Syncwords Sponsors Non-Obvious Diversity Summit: Making a case for Accessibility Through Captioning

Syncwords was thrilled to be a sponsor for the Non-Obvious Diversity Summit held in Jan 2021, where 200+ speakers participated over 50 sessions.

The summit brought together diverse perspectives involving speakers from multiple points of view.

Check out a special interview with summit host Rohit Bhargava and Syncwords VP Giovanni Galvez where they talk about everything about captions and why they matter.

Captions in virtual events


Welcome to a very special episode of the Non-Obvious Insights Show as part of the Beyond

Diversity Summit. And we are going to talk about a very important and under-appreciated

topic right now, which is captioning. And I'm joined by my new friend, Giovanni Galvez, Gio,

as he's known to his friends, and now we are friends, to talk about your platform SyncWords

and your amazing background in doing this. Now, you come from broadcast television

background and you've been doing closed captioning for a long time. And now you've got a

company, SyncWords, that allows us to do captioning and live automated captioning for

virtual events as well. And you're working on lots of different things with virtual reality. And

we we just had so many places to go. And by the way, we are currently using SyncWords as

the captioning provider for the entire Non-Obvious Beyond Diversity Summit. So we are

customers using the platform. And I'm so happy to be talking to you about this right now, Gio.

Thank you for joining me.

Yeah. Thank you so much, Rohit. I'm very excited to be here.

Yeah. And and I want to talk a little bit, first of all, about the necessity for captioning. I think

that a lot of times we sort of think about it as an afterthought or we we know that we probably

should. It's sort of like it’s it's for some people in that brushing your teeth category, like we

know we should do it, but we don't actually always do it the way we should. So talk a little bit

about why captioning is important in the first place.

Yeah, so there's two ways to really look at it. The first way is, um, you know, do you want to

be as inclusive and to provide accessibility to your to your audience? Right. When they're

joining like a virtual event, for example, right now, that's really important. Um, there's forty-

eight million people in the United States who suffer from hearing loss, who are deaf and hard

of hearing. So that's a big demographic. You know, looking at it worldwide, the number is

even bigger. So if by having accessibility, you're actually allowing people to join your event

and and being able to appreciate it as much as everyone else. Um, of course, you know, there's

budgets and there's things to keep in mind. But nowadays, you know, it becomes very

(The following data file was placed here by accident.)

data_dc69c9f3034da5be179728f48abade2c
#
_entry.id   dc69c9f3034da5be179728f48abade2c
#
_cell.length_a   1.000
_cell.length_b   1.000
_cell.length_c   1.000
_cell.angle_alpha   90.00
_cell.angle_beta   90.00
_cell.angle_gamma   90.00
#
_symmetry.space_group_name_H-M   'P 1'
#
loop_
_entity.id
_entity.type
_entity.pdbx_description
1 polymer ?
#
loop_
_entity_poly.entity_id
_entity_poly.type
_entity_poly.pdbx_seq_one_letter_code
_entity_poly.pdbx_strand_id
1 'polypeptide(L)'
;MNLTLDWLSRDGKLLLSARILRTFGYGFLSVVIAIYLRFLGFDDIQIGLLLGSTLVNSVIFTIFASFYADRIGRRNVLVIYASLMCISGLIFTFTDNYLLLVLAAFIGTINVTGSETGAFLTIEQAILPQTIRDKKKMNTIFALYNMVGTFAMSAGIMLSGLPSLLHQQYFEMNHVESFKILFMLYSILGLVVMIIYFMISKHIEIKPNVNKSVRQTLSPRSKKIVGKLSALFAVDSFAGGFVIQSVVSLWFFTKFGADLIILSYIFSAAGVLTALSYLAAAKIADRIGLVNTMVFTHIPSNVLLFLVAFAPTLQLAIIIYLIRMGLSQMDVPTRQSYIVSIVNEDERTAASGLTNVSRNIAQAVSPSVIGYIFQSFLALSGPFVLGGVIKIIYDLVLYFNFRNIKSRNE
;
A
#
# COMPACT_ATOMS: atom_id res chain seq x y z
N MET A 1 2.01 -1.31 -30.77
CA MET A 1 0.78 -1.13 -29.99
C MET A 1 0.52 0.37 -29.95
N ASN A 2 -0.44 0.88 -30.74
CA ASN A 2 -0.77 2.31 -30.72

economic to have captioning and there's technology that allows you to do it. The other—Oh,

go ahead.

--Sorry. I'm sorry. No, I didn't mean to cut you off.

The other aspect of it is, of course, there's there's people like that have to do it

because it's required by law. You know, there's broadcasters on T V. They have to do it,

otherwise they get fined. This is true in not only in in the United States, but Canada, Mexico

and other countries, even in P-- Asian countries. Now they're adding this law. From the virtual

space, we see universities, government agencies. They also have a mandate to be accessible.

Right. And they want to avoid, you know, fines, litigation or or jeopardizing any other public

funding. So they have to be accessible. And it's not just about, you know, putting ramps in

their in their infrastructure or or having websites that are accessible, but adding closed

captioning specially to live events and prerecorded videos. So there's legislation that drives it,

you know. So you can't forget or you can't like, you know, not do it.


And then there's, of course, the the aspect of of of trying to make something

that appeals to your audience that that they can use.

And and there's really sort of two directions to go when it comes to captioning. And we face

this choice as event organizers ourselves. There's the human version, which is someone's

actually doing it, and then there's the automated version, which is using artificial intelligence

and you actually offer both of those services. So how do how does one contrast those two?

When is it optimal to use one versus the other? Give us a little bit of a a cheat sheet, so to

speak, on on how to decide what's the best option for captioning.

Yeah, I I guess what drives

the automatic speech stuff

is the cost.


It's it’s certainly a lot cheaper

than having a human captioner.

Um, really, it's always

going to be more optimal

to have a human captioner.

And the reason is because,

you know, not everyone has these fancy

headphones or like a nice

Yeti microphone

in front of them that gives a good audio, right.